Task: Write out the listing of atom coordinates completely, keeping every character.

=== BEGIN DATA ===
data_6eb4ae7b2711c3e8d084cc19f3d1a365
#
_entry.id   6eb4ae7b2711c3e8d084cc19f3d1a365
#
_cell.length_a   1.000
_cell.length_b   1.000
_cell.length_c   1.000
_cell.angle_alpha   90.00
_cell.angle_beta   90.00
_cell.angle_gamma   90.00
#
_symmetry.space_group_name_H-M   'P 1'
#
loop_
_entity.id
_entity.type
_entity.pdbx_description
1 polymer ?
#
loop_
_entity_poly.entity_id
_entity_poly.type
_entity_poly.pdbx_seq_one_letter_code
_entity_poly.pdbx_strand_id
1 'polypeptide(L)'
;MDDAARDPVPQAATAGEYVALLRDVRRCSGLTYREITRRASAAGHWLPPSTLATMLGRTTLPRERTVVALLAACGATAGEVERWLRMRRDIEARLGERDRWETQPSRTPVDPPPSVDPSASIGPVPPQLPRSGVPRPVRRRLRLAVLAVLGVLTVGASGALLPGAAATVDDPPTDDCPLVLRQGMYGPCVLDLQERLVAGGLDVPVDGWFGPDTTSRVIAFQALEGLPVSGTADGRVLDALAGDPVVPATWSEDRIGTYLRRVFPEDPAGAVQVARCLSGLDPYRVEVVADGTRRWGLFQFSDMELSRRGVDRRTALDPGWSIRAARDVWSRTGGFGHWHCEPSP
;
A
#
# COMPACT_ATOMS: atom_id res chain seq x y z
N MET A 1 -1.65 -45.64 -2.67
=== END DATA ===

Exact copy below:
data_6eb4ae7b2711c3e8d084cc19f3d1a365
#
_entry.id   6eb4ae7b2711c3e8d084cc19f3d1a365
#
_cell.length_a   1.000
_cell.length_b   1.000
_cell.length_c   1.000
_cell.angle_alpha   90.00
_cell.angle_beta   90.00
_cell.angle_gamma   90.00
#
_symmetry.space_group_name_H-M   'P 1'
#
loop_
_entity.id
_entity.type
_entity.pdbx_description
1 polymer ?
#
loop_
_entity_poly.entity_id
_entity_poly.type
_entity_poly.pdbx_seq_one_letter_code
_entity_poly.pdbx_strand_id
1 'polypeptide(L)'
;MDDAARDPVPQAATAGEYVALLRDVRRCSGLTYREITRRASAAGHWLPPSTLATMLGRTTLPRERTVVALLAACGATAGEVERWLRMRRDIEARLGERDRWETQPSRTPVDPPPSVDPSASIGPVPPQLPRSGVPRPVRRRLRLAVLAVLGVLTVGASGALLPGAAATVDDPPTDDCPLVLRQGMYGPCVLDLQERLVAGGLDVPVDGWFGPDTTSRVIAFQALEGLPVSGTADGRVLDALAGDPVVPATWSEDRIGTYLRRVFPEDPAGAVQVARCLSGLDPYRVEVVADGTRRWGLFQFSDMELSRRGVDRRTALDPGWSIRAARDVWSRTGGFGHWHCEPSP
;
A
#
# COMPACT_ATOMS: atom_id res chain seq x y z
N MET A 1 -1.65 -45.64 -2.67